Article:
During that first school year I also taught regular ninth grade seminary classes at the Junior High Seminary in Brigham City, Utah, just after the old high school seminary building had been converted into a Junior High School seminary building, along with the old high school campus having been converted into a junior high campus.

Beginning in my second year as an Indian Seminary teacher, I also began serving as a Seminary coordinator in Farmington, New Mexico and I got to know personally many Navajo members of the Church there. Most of the Indian seminary teachers I supervised were the full-time missionaries from the Southwest Indian Mission headquartered in Holbrook, Arizona. They were provided with Indian-oriented curriculum and also a series of  professionally developed and produced filmstrips, such as the "Benny Builder" series.

I also coordinated the regular early-morning seminary program of the Young Stake with the teachers being qualified members of the church who were paid a part-time salary as was the case when I taught in the early-morning program. The missionaries taught Indian seminary classes as a part of their mission calling without any pay except for the satisfaction of seeing Indian students grow and develop spiritually.

As a family, we were assigned by our stake presidency to meet every Sunday morning with the Navajo branch of the LDS Young Stake in Farmington, New Mexico, with my serving several times as a member of the branch presidency there.

We had the special privilege of transporting the branch, organist, Lucy Bloomfield, who with her husband, George, (who had died before we met Lucy) had worked many years among and for the benefit of many Navajos; along with her portable organ to and from the Totah Branch ( Totah is the Navajo word for Farmington, New Mexico.- literally it means: "a place where two waters, i.e. rivers, meet" ) Those meetings were held in the Relief Society room of the Young Stake Center Sunday mornings so as to not interfere with ward Sacrament meetings that were being held in the chapel of that building several times each Sunday.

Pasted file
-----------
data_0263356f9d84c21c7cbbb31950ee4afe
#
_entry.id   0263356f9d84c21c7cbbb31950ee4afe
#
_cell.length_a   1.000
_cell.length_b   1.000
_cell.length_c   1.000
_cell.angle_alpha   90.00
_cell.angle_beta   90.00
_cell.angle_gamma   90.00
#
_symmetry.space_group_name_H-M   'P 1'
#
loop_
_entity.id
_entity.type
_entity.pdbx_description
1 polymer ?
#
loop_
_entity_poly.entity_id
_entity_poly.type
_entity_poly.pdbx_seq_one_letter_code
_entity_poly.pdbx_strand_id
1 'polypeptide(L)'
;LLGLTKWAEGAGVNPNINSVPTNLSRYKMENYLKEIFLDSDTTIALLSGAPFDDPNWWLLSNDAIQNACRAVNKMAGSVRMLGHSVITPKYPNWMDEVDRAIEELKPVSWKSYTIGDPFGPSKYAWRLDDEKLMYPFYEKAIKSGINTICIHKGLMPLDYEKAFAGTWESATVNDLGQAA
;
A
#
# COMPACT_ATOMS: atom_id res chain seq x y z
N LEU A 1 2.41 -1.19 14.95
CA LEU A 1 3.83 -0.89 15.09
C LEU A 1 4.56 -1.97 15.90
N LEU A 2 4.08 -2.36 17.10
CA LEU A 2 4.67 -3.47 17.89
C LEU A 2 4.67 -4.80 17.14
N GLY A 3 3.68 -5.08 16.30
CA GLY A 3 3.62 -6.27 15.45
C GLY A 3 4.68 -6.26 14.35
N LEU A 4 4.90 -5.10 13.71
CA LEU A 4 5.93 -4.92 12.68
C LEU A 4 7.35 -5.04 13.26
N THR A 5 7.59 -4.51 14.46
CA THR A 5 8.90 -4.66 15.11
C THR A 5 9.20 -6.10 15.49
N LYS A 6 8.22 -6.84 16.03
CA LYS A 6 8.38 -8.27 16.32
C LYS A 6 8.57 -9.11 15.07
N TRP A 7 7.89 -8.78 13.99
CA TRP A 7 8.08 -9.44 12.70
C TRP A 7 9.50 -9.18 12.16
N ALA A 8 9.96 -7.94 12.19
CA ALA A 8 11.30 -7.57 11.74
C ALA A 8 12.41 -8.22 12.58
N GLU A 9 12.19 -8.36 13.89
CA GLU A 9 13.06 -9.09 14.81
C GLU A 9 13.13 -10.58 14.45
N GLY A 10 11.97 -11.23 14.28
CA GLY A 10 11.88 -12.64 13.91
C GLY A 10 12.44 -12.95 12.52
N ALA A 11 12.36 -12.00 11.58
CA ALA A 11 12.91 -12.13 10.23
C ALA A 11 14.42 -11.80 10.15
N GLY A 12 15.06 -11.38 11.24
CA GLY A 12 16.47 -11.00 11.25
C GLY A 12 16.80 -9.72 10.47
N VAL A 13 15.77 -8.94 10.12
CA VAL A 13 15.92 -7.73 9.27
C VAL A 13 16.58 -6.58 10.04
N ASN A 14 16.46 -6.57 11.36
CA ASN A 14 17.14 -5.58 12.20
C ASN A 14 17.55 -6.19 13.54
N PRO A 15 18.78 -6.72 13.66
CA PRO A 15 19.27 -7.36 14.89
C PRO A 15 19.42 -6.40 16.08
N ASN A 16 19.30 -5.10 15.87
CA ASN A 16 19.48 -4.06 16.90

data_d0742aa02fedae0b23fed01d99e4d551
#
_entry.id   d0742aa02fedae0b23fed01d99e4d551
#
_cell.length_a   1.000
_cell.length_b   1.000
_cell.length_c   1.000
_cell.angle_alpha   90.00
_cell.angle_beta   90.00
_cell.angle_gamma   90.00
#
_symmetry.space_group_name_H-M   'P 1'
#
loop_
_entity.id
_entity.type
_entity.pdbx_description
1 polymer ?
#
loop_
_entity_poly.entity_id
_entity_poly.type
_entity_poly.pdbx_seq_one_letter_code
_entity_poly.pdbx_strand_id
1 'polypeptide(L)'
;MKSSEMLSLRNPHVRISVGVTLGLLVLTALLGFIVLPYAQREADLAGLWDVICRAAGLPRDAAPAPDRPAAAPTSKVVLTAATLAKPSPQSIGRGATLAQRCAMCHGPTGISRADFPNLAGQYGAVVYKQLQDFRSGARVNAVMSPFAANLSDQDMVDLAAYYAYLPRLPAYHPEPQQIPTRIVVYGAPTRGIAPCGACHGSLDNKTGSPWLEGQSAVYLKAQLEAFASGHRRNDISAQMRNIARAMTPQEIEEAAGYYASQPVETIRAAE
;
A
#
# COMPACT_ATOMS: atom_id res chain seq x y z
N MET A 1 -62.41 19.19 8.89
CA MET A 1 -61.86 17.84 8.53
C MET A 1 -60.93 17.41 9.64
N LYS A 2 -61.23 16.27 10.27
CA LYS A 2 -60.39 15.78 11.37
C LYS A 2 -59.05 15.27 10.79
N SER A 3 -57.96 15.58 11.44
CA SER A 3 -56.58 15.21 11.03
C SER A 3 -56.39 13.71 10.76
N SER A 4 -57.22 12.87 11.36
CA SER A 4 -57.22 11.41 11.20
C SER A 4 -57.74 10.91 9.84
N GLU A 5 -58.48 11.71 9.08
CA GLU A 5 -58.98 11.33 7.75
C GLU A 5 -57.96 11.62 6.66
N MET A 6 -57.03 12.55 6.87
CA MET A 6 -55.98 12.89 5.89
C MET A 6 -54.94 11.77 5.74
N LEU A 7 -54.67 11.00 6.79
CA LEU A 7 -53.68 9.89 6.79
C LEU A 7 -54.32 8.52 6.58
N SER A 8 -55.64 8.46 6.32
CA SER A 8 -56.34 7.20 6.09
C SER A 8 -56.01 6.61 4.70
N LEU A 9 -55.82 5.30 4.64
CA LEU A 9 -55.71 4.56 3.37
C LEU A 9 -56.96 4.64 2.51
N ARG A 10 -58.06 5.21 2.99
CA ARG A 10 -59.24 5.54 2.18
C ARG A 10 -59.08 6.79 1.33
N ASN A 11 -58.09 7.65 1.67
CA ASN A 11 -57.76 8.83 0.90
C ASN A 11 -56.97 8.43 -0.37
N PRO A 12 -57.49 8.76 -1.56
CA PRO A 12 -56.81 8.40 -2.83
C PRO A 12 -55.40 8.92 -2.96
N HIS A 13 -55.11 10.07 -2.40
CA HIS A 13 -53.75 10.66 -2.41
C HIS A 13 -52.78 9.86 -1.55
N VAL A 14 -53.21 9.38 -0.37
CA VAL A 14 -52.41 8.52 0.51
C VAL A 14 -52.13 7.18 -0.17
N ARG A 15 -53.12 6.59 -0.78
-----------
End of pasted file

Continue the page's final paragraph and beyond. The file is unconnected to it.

I must mention that there were a number of us non-Navajo language speakers who listened to very many Sunday school lessons and sacrament meeting talks which we couldn't understand very well. Because I had learned a very difficult language on my mission, the Finnish language, I knew the commitment to learn to speak Navajo would be too great for the time I had. I came to understand some of it and at times Navajo members would interpret privately or in front of the class, that which was spoken in Navajo into English.

I learned, over the years, but particularly when we lived in Farmington, that Navajo Indians, in particular, who are commonly viewed as having stoic personalities; after you get to know them well, and they you, you will come to realize that a good number of them have great senses of humor!